Attorneys for President Trump on Monday told an accounting firm working for the president that it would be improper to turn over tax documents to a House committee that is expected to issue a subpoena for the material.

Last week, the chairman of the House Oversight Committee, Rep. Elijah E. Cummings (D-Md.), announced his intention to subpoena Mazars USA after the company refused a March request to hand over Trump’s financial documents, citing laws and rules that require a subpoena for such documents.

Cummings said the company had requested a “friendly subpoena” before it would comply with the request for information related to the Trump Organization, the president’s revocable trust and other entities.

On Monday, lawyers for the president and the Trump Organization wrote in a letter to the accounting firm’s counsel that a committee subpoena “would not be valid or enforceable.”

The president’s lawyers — William S. Consovoy and Stefan Passantino — wrote that a subpoena from Cummings’s panel would be invalid “because it would have no legitimate legislative purpose.”

They said that “the real reason that Chairman Cummings wants our clients’ financial information is to advance the Democrat Party’s agenda of politically attacking President Trump. . . . The Democrats’ fervor has only intensified after the Special Counsel squelched their ‘Russia collusion’ narrative.”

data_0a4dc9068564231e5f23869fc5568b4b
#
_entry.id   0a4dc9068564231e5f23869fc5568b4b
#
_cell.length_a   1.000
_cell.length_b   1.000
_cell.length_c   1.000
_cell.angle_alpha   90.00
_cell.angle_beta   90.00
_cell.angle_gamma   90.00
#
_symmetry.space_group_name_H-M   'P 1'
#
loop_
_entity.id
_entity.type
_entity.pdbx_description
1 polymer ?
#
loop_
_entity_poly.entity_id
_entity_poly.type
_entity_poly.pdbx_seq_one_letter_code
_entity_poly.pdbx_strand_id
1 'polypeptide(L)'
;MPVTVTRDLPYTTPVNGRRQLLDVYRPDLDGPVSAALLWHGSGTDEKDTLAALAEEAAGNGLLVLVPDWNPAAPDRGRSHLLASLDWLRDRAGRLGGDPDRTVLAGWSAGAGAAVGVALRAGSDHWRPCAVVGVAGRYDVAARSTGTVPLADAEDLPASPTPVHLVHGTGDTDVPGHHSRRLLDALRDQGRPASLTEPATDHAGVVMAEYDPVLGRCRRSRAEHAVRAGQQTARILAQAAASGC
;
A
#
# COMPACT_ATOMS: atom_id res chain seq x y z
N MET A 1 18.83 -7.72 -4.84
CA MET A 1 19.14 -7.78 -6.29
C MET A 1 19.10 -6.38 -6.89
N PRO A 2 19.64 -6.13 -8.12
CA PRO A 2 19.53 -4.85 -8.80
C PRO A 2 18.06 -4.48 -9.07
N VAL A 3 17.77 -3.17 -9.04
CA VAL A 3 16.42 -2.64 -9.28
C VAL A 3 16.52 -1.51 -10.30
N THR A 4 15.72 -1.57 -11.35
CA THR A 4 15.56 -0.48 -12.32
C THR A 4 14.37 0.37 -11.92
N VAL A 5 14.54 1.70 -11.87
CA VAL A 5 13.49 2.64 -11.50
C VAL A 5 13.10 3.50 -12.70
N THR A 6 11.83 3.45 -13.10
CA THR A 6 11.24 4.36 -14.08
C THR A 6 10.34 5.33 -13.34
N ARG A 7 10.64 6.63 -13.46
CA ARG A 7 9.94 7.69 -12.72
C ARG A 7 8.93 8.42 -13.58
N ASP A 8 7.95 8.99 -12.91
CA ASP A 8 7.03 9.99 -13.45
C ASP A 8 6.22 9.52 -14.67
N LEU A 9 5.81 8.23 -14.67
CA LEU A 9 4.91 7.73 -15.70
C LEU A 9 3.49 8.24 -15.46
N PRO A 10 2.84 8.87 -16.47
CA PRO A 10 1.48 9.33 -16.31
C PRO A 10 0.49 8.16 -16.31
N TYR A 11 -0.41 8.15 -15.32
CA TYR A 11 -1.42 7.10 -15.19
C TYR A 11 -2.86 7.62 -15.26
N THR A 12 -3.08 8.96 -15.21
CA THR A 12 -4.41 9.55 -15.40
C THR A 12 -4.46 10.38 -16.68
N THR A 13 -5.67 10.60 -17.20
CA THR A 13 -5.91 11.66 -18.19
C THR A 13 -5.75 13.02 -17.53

In a statement, Mazars USA said that the firm “believes strongly in the ethical and professional rules and regulations that govern our industry, our work and our client interactions.”

“As a matter of firm policy and professional rules we do not comment on the work we conduct for our clients,” the firm said. “Mazars USA will respect the legal process and fully comply with its legal obligations.”

Cummings did not immediately respond to a request for comment.

The pressure on the accounting firm to resist the looming House subpoena comes after the Treasury Department missed an initial deadline to hand over Trump’s tax returns to the House Ways and Means Committee, which then set another deadline of April 23.

Democrats in the House expect the Trump administration to take the battle over the tax returns to the courts, so they have sought other avenues to learn about Trump’s business practices.

The House panel told Mazars that it is seeking the documents to corroborate testimony of the president’s former lawyer, Michael Cohen, who told a congressional hearing recently that Trump artificially inflated and deflated the reported value of his assets for personal gain.

At the time of his testimony, Cohen gave the committee financial statements that he said Trump provided to Deutsche Bank during a 2014 attempt to buy the Buffalo Bills.

The documents showed Trump’s net worth soared from $4.55 billion in 2012 to $8.66 billion in 2013 because of the addition of a line item for $4 billion worth of “brand value”— essentially the value Trump placed on his name.

The Oversight Committee sent a letter to Mazars on March 20 requesting information on how those financial statements and other disclosure documents were prepared.

Consovoy and Passantino wrote Cummings on Monday that Mazars is required to decline the committee’s request “under federal law, New York law, and the ethical rules that govern accountants duties to their clients. Further attempts to obtain that information (by subpoena or otherwise) would be improper for many reasons.”